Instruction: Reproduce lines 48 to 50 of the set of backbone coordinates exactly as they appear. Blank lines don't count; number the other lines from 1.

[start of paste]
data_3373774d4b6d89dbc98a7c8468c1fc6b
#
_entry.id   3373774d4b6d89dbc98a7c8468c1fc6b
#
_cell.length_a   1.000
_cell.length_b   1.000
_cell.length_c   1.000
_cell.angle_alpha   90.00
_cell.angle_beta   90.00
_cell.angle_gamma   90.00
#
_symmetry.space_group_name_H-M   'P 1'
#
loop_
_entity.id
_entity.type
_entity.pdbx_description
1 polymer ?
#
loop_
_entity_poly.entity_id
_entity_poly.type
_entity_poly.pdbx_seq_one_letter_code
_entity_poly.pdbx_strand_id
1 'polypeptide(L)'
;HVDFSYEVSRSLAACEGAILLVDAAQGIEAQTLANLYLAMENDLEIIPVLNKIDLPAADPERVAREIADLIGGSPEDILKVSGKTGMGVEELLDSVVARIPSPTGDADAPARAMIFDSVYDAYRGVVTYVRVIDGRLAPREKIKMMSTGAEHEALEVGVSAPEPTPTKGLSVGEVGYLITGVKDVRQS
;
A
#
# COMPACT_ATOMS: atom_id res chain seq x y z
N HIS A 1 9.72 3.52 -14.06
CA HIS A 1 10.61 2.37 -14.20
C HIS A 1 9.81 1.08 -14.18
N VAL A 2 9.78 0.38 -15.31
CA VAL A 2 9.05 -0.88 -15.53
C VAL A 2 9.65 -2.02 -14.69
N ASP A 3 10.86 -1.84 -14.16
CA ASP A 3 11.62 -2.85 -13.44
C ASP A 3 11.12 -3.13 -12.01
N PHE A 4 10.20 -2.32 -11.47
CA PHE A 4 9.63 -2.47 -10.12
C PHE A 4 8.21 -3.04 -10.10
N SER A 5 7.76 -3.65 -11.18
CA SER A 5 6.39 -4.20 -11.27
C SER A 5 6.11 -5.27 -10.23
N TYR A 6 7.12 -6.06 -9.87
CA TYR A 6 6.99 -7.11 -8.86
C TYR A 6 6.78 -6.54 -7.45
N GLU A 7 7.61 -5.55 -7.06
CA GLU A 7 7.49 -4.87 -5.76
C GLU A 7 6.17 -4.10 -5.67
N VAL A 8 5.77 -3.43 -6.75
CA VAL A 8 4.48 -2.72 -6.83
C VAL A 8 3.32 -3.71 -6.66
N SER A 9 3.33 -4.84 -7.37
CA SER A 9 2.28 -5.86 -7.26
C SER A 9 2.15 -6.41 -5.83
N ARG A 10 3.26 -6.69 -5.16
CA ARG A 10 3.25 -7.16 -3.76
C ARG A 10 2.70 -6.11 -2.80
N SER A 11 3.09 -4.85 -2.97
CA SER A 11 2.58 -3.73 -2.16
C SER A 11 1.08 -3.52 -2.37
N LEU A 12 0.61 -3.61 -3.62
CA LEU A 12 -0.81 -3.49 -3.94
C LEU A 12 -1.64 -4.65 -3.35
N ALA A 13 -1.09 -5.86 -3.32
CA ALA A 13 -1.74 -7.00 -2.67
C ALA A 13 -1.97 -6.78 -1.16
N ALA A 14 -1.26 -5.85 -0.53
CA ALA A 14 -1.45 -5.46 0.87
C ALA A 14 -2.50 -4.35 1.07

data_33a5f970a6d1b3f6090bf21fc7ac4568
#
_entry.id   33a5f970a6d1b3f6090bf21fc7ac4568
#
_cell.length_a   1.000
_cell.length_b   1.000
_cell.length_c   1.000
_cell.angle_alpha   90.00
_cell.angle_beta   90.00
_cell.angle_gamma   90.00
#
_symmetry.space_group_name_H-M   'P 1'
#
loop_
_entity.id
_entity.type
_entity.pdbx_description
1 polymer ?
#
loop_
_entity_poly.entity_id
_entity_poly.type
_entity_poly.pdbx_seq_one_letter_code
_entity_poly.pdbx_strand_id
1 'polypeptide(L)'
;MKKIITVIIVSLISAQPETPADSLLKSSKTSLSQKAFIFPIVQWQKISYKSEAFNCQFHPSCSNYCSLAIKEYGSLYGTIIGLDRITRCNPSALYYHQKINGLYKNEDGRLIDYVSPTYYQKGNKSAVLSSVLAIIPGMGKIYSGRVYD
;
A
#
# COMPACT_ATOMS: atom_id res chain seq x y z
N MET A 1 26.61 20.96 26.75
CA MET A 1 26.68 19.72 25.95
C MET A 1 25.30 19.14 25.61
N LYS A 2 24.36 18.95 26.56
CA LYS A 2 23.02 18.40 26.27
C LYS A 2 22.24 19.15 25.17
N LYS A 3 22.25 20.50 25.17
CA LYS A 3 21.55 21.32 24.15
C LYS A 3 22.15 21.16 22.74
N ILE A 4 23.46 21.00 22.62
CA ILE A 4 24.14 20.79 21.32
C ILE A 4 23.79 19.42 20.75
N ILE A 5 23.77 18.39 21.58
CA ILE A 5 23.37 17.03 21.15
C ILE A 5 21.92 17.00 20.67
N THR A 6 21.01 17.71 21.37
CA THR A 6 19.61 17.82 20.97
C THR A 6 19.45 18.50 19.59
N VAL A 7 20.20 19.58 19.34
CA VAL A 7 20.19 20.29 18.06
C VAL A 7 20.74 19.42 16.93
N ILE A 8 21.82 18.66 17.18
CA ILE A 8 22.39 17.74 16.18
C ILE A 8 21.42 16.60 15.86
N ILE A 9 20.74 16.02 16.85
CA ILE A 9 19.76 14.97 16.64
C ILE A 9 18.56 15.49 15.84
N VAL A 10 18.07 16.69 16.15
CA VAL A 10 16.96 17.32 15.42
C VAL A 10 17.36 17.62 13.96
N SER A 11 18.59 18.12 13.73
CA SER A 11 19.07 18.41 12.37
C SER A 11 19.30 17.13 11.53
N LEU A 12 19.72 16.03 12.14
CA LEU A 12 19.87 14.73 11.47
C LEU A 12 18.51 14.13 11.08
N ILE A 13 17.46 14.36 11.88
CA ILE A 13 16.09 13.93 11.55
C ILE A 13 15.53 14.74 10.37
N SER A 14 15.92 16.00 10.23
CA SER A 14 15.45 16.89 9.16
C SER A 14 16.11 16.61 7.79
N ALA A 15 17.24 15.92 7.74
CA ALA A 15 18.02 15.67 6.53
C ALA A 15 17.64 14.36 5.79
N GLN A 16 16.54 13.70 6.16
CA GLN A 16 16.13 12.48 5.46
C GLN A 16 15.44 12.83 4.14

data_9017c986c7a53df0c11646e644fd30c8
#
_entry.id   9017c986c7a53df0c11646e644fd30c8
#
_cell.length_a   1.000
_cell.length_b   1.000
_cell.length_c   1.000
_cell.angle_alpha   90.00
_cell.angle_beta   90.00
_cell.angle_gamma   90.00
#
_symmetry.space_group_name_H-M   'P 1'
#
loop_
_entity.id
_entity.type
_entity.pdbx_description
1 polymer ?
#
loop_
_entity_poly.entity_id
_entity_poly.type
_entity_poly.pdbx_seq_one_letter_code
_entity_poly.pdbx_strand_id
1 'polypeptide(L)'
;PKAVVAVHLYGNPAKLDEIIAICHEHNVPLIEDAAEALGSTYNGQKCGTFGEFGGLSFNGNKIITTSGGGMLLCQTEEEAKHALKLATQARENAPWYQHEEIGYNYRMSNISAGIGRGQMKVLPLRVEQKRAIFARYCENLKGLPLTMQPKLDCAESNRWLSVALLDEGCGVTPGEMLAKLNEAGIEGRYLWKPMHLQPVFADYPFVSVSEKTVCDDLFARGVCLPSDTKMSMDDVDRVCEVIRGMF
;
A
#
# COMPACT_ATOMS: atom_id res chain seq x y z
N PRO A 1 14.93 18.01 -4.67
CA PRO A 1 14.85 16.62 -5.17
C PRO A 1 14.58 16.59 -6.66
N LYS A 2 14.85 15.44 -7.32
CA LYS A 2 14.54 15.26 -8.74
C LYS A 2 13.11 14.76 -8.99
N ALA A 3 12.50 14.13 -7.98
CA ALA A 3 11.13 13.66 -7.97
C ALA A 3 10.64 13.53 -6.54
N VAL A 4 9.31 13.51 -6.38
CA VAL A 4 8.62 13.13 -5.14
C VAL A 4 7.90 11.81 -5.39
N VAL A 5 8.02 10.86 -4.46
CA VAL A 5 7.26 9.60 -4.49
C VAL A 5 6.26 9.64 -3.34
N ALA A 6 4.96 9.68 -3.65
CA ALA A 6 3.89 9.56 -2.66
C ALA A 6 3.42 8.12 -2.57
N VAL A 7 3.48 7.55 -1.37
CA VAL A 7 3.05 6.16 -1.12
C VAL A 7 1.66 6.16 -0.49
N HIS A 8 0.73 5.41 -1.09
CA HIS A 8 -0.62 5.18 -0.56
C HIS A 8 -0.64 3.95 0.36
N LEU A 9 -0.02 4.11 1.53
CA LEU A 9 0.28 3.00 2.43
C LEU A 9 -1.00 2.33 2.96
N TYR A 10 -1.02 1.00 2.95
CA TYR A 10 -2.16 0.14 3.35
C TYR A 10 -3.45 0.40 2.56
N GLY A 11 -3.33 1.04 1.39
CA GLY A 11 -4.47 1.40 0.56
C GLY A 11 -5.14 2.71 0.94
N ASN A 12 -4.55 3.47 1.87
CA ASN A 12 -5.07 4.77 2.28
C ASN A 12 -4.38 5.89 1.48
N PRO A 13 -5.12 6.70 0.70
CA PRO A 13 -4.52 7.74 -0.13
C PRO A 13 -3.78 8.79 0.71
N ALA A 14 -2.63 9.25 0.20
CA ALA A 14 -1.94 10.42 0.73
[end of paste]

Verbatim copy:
C TYR A 6 6.78 -6.54 -7.45
N GLU A 7 7.61 -5.55 -7.06
CA GLU A 7 7.49 -4.87 -5.76